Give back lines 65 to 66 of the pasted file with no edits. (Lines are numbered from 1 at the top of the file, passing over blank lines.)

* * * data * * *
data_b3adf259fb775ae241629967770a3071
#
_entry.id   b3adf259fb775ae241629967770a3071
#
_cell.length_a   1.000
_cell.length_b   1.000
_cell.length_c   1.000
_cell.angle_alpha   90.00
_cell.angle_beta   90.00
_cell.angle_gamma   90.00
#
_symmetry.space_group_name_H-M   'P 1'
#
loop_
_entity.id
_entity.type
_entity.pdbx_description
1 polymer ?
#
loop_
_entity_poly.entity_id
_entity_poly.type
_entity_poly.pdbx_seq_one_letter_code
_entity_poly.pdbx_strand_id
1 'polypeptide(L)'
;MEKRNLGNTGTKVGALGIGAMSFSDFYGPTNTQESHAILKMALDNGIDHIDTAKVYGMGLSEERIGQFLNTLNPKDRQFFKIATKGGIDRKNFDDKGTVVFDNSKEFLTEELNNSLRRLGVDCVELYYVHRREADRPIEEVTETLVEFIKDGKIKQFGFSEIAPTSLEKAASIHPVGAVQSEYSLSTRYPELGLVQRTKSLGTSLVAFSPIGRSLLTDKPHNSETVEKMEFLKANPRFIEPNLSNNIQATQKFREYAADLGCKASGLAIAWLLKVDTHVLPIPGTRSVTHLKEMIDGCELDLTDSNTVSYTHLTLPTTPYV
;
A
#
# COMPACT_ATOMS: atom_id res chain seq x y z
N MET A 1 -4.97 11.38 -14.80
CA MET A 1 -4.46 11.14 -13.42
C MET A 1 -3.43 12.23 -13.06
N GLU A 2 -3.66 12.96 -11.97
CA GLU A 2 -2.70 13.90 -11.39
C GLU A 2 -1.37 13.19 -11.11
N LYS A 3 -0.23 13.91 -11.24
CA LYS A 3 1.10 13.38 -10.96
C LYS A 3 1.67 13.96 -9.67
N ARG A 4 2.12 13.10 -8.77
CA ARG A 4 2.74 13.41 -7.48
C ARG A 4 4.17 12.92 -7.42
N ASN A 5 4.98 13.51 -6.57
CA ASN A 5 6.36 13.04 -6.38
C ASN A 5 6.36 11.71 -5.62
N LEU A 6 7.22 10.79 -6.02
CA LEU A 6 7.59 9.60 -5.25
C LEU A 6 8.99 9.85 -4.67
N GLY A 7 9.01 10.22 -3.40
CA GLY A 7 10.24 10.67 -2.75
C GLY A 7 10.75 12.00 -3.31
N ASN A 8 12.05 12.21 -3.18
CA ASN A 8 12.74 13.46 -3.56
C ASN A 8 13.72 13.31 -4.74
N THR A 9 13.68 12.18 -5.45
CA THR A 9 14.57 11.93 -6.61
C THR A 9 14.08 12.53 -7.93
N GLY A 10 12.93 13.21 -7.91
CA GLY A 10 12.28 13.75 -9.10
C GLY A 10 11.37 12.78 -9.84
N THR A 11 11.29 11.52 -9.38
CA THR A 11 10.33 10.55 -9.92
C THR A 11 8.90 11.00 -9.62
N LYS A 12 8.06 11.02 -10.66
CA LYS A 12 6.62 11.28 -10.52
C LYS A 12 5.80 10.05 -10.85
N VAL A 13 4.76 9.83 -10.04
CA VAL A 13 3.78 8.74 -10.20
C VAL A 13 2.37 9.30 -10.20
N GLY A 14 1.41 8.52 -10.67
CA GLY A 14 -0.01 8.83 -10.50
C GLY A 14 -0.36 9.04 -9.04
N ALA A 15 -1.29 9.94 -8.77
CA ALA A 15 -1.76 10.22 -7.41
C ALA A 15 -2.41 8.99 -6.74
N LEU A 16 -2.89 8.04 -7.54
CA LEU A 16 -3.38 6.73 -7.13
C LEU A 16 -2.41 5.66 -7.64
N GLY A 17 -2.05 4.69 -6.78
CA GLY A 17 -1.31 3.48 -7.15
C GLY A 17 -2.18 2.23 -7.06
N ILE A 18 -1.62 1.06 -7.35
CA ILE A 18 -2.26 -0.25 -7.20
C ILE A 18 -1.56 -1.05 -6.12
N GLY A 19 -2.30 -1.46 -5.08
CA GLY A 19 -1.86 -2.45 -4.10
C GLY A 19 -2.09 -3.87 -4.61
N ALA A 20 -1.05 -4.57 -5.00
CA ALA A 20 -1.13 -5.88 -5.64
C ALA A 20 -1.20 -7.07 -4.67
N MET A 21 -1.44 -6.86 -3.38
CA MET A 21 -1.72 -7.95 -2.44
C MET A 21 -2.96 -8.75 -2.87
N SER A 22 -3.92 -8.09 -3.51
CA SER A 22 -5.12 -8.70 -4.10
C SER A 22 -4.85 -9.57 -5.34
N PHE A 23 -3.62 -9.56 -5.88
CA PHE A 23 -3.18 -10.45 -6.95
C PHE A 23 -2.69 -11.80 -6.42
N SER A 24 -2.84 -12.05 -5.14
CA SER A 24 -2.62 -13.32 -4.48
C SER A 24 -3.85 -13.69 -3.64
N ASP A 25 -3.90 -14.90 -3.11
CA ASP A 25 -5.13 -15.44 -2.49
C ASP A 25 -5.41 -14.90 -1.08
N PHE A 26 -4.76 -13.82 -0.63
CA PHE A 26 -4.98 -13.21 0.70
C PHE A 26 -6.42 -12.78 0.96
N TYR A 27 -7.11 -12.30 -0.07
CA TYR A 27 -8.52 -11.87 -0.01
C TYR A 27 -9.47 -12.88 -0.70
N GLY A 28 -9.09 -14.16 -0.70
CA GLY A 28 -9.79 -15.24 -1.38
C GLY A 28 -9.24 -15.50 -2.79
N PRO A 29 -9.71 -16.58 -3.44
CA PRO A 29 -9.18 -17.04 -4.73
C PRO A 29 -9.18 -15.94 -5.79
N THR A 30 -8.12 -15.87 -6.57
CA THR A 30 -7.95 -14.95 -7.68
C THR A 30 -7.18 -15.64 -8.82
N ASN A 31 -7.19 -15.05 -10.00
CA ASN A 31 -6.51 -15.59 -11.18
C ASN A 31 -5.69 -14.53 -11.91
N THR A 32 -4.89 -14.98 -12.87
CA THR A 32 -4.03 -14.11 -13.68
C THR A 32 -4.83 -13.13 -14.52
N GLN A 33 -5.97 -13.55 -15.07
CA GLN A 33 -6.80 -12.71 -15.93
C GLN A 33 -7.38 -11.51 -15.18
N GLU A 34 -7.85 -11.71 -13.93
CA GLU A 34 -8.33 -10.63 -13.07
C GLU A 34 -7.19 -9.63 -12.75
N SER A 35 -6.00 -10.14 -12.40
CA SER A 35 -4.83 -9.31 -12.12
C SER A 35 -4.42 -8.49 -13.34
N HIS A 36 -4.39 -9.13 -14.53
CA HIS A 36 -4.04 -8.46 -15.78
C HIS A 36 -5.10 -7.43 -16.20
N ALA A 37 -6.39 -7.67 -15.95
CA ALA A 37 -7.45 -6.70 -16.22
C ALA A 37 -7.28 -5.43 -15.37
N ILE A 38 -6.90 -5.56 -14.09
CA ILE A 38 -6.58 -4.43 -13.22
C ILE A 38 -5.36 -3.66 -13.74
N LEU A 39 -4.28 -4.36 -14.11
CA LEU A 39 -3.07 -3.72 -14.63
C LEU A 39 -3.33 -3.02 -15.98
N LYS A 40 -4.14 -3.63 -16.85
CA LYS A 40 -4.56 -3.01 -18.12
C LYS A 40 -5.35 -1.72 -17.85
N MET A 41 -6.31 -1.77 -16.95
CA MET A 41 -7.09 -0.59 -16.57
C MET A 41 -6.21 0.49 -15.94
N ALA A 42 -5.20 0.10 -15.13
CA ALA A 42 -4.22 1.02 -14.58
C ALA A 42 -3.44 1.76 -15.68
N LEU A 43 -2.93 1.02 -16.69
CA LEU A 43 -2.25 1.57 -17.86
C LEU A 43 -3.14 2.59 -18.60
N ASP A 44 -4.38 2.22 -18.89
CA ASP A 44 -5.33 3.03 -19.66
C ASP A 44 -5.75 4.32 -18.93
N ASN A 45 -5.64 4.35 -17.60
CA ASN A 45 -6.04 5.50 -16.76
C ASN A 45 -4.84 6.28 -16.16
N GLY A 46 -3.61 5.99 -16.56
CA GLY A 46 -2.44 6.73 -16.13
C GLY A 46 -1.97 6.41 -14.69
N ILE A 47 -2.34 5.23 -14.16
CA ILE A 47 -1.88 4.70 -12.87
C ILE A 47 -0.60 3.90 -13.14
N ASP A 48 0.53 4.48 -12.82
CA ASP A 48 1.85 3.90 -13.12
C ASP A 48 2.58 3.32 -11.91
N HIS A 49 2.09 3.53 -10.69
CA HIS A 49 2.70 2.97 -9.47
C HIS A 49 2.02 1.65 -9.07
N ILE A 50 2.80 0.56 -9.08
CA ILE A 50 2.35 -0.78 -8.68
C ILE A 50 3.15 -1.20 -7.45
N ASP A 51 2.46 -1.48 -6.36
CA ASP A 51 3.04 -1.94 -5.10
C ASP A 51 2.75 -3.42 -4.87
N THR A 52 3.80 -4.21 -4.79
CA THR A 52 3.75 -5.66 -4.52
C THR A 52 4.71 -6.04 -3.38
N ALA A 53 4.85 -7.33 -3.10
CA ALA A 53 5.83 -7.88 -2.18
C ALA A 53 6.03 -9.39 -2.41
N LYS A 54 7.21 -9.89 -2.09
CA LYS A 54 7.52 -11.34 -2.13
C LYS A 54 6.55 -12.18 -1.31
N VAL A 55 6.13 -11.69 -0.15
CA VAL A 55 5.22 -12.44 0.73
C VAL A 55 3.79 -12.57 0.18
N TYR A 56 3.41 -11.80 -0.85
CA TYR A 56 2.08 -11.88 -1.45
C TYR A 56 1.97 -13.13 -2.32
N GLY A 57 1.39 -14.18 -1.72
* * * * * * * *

CA LYS A 12 6.62 11.28 -10.52
C LYS A 12 5.80 10.05 -10.85